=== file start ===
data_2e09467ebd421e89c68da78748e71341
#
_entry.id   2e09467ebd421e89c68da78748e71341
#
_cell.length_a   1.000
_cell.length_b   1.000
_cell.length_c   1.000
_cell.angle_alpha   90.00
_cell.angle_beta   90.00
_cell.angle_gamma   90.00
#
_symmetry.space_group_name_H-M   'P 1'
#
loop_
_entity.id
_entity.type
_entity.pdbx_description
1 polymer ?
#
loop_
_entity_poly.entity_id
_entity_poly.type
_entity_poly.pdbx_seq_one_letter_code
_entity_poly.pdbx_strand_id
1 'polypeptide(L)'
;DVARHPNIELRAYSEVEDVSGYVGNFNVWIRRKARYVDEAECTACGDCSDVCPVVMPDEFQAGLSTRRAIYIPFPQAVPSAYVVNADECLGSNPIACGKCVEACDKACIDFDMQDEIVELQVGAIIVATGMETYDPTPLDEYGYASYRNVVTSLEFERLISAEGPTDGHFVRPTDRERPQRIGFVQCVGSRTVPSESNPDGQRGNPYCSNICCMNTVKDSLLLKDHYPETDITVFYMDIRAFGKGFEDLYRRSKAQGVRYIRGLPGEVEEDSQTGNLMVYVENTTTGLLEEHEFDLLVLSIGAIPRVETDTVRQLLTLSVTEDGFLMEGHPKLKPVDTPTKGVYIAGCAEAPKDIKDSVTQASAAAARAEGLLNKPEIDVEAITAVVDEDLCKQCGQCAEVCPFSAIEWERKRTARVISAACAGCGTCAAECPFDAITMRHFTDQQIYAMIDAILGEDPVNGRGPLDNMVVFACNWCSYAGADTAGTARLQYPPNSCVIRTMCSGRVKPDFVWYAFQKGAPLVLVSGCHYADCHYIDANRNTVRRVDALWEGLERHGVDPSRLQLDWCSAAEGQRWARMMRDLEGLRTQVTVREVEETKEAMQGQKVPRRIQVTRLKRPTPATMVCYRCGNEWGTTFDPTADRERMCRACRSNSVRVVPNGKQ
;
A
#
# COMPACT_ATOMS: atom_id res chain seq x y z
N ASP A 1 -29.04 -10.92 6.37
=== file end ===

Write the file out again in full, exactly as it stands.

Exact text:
data_2e09467ebd421e89c68da78748e71341
#
_entry.id   2e09467ebd421e89c68da78748e71341
#
_cell.length_a   1.000
_cell.length_b   1.000
_cell.length_c   1.000
_cell.angle_alpha   90.00
_cell.angle_beta   90.00
_cell.angle_gamma   90.00
#
_symmetry.space_group_name_H-M   'P 1'
#
loop_
_entity.id
_entity.type
_entity.pdbx_description
1 polymer ?
#
loop_
_entity_poly.entity_id
_entity_poly.type
_entity_poly.pdbx_seq_one_letter_code
_entity_poly.pdbx_strand_id
1 'polypeptide(L)'
;DVARHPNIELRAYSEVEDVSGYVGNFNVWIRRKARYVDEAECTACGDCSDVCPVVMPDEFQAGLSTRRAIYIPFPQAVPSAYVVNADECLGSNPIACGKCVEACDKACIDFDMQDEIVELQVGAIIVATGMETYDPTPLDEYGYASYRNVVTSLEFERLISAEGPTDGHFVRPTDRERPQRIGFVQCVGSRTVPSESNPDGQRGNPYCSNICCMNTVKDSLLLKDHYPETDITVFYMDIRAFGKGFEDLYRRSKAQGVRYIRGLPGEVEEDSQTGNLMVYVENTTTGLLEEHEFDLLVLSIGAIPRVETDTVRQLLTLSVTEDGFLMEGHPKLKPVDTPTKGVYIAGCAEAPKDIKDSVTQASAAAARAEGLLNKPEIDVEAITAVVDEDLCKQCGQCAEVCPFSAIEWERKRTARVISAACAGCGTCAAECPFDAITMRHFTDQQIYAMIDAILGEDPVNGRGPLDNMVVFACNWCSYAGADTAGTARLQYPPNSCVIRTMCSGRVKPDFVWYAFQKGAPLVLVSGCHYADCHYIDANRNTVRRVDALWEGLERHGVDPSRLQLDWCSAAEGQRWARMMRDLEGLRTQVTVREVEETKEAMQGQKVPRRIQVTRLKRPTPATMVCYRCGNEWGTTFDPTADRERMCRACRSNSVRVVPNGKQ
;
A
#
# COMPACT_ATOMS: atom_id res chain seq x y z
N ASP A 1 -29.04 -10.92 6.37